You Can't Dance Here!

I went to a wine tasting tonight, an event I have attended annually with numerous friends for the past 5 years or so. The tasting is held in a not-so-large banquet room, yet it is far from cramped. They play no music, which to me is kind of a bummer(some soft jazz would go perfectly!)..Anyhow, I was discussing the basics of salsa with a couple of friends and to demonstrate, my friend & I did a couple of basics followed by a spin(on my part) and a couple of rumba moves. THEN, the sponsor-person of the event came up to my friend(who was dancing with me) and told her "This is not a dance hall. Please refrain from dancing as it will inconvenience the other guests". After hearing this I was shocked, as we were not showing off nor making a scene(compared to folks getting drunk, falling down and breaking glassware at the table next to ours) and I wanted to confront the person who told us to stop dancing. I refrained, fortunately, from telling te guy off when we left, as I figured he was a shy little being who knows not the meaning of FUN(although he has some kick-knat wines), yet this somehow turned a screw in my friend & I , wondering if everyone in western Japan is as anal as that. Have you ever been told to stop dancing? If so, what was the situation?


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I've never seen that here, even when the "dancers" are just drunk, obnoxious people getting in everyone's way.

Maybe it's a cultural difference? :?


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Could this be confirmation of the basic premise of "Shall We Dance?" That in Japanese society partner dancing in public is unacceptable conduct, even shocking to the others present. Perhaps it would be almost analogous to a similar event being held in the US or Europe and one female guest starts to demonstrate to a friend some of the moves she's learning in her "exotic" dance class -- minus the removal of articles of clothing, of course.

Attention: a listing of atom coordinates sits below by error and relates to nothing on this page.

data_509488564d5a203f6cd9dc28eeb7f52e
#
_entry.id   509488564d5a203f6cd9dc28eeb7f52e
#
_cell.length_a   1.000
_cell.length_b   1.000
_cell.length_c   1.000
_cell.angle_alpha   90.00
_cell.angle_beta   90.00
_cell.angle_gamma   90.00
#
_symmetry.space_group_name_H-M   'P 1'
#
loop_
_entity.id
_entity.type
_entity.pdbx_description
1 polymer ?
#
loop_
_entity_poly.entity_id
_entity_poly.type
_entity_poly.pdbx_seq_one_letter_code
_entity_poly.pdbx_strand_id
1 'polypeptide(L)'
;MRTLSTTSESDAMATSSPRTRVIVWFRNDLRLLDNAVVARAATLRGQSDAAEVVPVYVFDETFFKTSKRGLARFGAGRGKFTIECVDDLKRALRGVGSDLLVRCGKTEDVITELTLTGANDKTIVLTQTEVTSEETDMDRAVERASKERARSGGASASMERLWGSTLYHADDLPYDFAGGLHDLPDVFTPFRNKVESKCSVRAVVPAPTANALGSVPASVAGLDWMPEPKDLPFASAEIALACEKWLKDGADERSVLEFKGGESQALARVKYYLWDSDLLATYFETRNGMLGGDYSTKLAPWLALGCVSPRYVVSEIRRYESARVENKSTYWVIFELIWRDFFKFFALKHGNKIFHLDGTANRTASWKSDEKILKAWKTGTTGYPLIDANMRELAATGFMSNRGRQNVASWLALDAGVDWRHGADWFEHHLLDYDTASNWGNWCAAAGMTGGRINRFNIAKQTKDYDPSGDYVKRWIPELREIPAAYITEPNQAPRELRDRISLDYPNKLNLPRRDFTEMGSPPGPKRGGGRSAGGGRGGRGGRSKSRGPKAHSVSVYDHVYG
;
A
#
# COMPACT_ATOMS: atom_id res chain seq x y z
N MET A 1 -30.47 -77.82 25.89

In a similar situation, our minister and his wife were holding an ice cream at their house. My wife and I had been away from our beginning salsa classes for a while and West Coast was in our near future. We were off to the side talking with some other guests and the subject of dancing came up, to which my wife mentioned our having taken salsa. The other guest had never seen it danced so we demonstrated the basic and a few simple moves to her. Our minister and his group saw this and suddenly we heard them applauding us. Then he announced his delight that people were having so much fun there that they spontaneously started dancing.


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ditto what Sagitta said! and by "anywhere", I mean anywhere there is music playing, I'm usually moving some part of my body or practicing a step. It's not something I can control! :lol:

I think it was kind of odd not to have music playing at a wine tasting, thoughl Maybe their culture is big on conversation????
hmmm....maybe it was just the nature of the event? Perhaps dancing disrupted the "atmosphere" of it?

Come to think of it, there was actually one time in Vegas when I got kicked out of a lounge for swing dancing.
Kind of going out on a limb here - but is there a chance this person found dancing to be a religious taboo (for himself and/or others present)?
I too, dance anywhere and anytime, at any given whim! I have been applauded numerous times, had people ask me about what kind of dance I am doing and even people stand behind me following the steps! (Mind you these are usually situations when music is playing, which gets me moving to begin with!)

Now that I have stopped stewing in my juices, I think something along the lines of what Sanityhaven said might be the case. Maybe the guy didn't want us "disrupting the atmosphere".

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